Making a Commitment to Excellence
At AFF, we’re always looking to broaden our skills and knowledge so we can provide better events and more meaningful community to our chapter members around the country. To that end, our AFF HQ staff just wrapped up our inaugural book club meeting, which began by looking at Excellence Wins: A No-Nonsense Guide to Becoming the Best in a World of Compromise by Horst Schulze. If you want to be the best at what you do and create joy and purpose for yourself and others in your career, I highly recommend it.
Schulze is the co-founder of The Ritz-Carlton Hotel Company, and he knows a thing or two about running a world-class business. His journey will inspire and inform you regardless of your paygrade or your career field.
At the heart of Schulze’s book is a fervent obsession with customer service. He says the people we serve want three main things: a product or service with no defects, timeliness, and to be treated nicely by the person with whom they’re dealing. They also want individualization – to be able to customize the product or service to their unique needs. None of these ideas should be revolutionary, but if you ask yourself how many companies actually deliver all of these all the time, I’m sure the list will be short.
Schulze also goes to great lengths to convince us that customer service is something that is both external and internal. You can’t achieve excellent customer service for the public if it isn’t imbued in every aspect of your internal culture as well. He rightly points out that managers too often slip into thinking of their employees as “function fillers” rather than treating them as intelligent, autonomous beings. Instead, he says, we should avoid viewing employees as cogs in a wheel and rather invite them to join us in pursuing a challenging but inspiring vision.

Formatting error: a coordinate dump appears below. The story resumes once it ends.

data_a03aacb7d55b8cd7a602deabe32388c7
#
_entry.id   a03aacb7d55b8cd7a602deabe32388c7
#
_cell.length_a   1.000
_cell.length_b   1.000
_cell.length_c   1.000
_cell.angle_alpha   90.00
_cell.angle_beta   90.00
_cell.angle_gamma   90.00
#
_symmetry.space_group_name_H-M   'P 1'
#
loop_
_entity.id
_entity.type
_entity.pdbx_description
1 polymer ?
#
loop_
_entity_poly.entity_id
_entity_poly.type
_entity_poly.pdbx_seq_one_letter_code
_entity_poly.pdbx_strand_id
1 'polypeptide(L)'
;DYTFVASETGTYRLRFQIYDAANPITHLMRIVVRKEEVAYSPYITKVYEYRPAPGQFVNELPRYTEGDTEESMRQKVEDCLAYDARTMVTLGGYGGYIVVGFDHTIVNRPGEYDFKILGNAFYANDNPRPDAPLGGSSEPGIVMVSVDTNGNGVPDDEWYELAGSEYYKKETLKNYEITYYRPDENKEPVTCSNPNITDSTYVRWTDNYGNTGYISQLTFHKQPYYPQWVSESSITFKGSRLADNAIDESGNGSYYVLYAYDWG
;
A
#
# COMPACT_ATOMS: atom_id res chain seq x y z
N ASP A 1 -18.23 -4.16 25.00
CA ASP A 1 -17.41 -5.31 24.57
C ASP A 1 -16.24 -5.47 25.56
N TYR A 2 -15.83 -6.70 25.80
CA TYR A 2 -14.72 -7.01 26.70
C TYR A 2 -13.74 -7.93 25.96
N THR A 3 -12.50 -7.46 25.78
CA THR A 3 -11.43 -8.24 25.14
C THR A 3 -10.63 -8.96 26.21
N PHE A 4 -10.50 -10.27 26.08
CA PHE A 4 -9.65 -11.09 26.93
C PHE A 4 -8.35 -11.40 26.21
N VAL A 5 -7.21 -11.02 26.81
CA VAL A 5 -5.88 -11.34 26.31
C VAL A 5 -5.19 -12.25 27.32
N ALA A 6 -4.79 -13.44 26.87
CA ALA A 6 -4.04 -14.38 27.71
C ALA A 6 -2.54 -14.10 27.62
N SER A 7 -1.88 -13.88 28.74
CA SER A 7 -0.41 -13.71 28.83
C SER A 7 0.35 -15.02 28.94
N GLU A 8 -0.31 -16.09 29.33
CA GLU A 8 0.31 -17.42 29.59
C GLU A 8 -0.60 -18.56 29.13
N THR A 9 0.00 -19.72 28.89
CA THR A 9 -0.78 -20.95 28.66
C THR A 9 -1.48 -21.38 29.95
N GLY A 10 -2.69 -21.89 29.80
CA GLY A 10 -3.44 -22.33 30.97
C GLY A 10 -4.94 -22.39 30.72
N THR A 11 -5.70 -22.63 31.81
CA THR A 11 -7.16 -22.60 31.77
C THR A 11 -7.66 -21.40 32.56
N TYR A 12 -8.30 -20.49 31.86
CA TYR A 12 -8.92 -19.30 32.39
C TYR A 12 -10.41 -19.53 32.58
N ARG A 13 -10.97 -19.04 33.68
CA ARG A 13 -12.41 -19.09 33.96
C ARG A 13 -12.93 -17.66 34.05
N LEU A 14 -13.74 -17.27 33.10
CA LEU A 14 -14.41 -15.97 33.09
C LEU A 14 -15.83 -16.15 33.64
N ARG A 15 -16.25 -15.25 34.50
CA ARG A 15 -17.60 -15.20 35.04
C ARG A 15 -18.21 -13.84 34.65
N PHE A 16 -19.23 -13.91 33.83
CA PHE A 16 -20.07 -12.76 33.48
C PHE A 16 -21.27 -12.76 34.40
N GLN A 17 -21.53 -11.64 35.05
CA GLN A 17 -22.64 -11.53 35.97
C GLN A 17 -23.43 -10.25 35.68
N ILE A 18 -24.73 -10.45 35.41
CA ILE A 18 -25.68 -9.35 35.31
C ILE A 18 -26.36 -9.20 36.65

Schulze emphasizes the importance of repeating the vision and core values of the company early and often so that everyone is inspired by the same vision and working toward the same goals. He does not underestimate the power of valuing and energizing employees daily. As he puts it in chapter six, “Very few people come to work to be negative or to do a lousy job. People come to contribute to a purpose. When we invite them to join us, to take on positions that befit them, their talents can blossom…As a result they become employees of excellence for a long, long time which benefits not only them personally but the organization as well.”
This emphasis on treating staff and customers with respect and dignity does not mean however that he does not hold employees to a high standard. I must admit, Schulze’s relentless commitment to excellence can be intimidating to us mere mortals. It’s clear that Schulze developed a penchant for digging and digging and digging for solutions and for perfection that not many could match. Schulze relates a story in chapter eleven where a one of his Boston hotel managers explained that a terrible blizzard kept the hotel from meeting their monthly occupancy goal. In response, Schulze pushed the manager to get busy finding ways to fill up the hotel, regardless of circumstances. He says, “I don’t pay people to think of ‘explanations’; I pay them to find answers…I won’t settle for less than the vision. No excuses allowed, either from myself or those who work with me.”
It’s a high calling. But there is a reason that the Ritz-Carlton is the only hotel company ever to receive the ultra-competitive and prestigious Malcolm Baldrige National Quality Award twice. I hope we all will strive to serve our customers, our colleagues, and ourselves with the same level of commitment to excellence.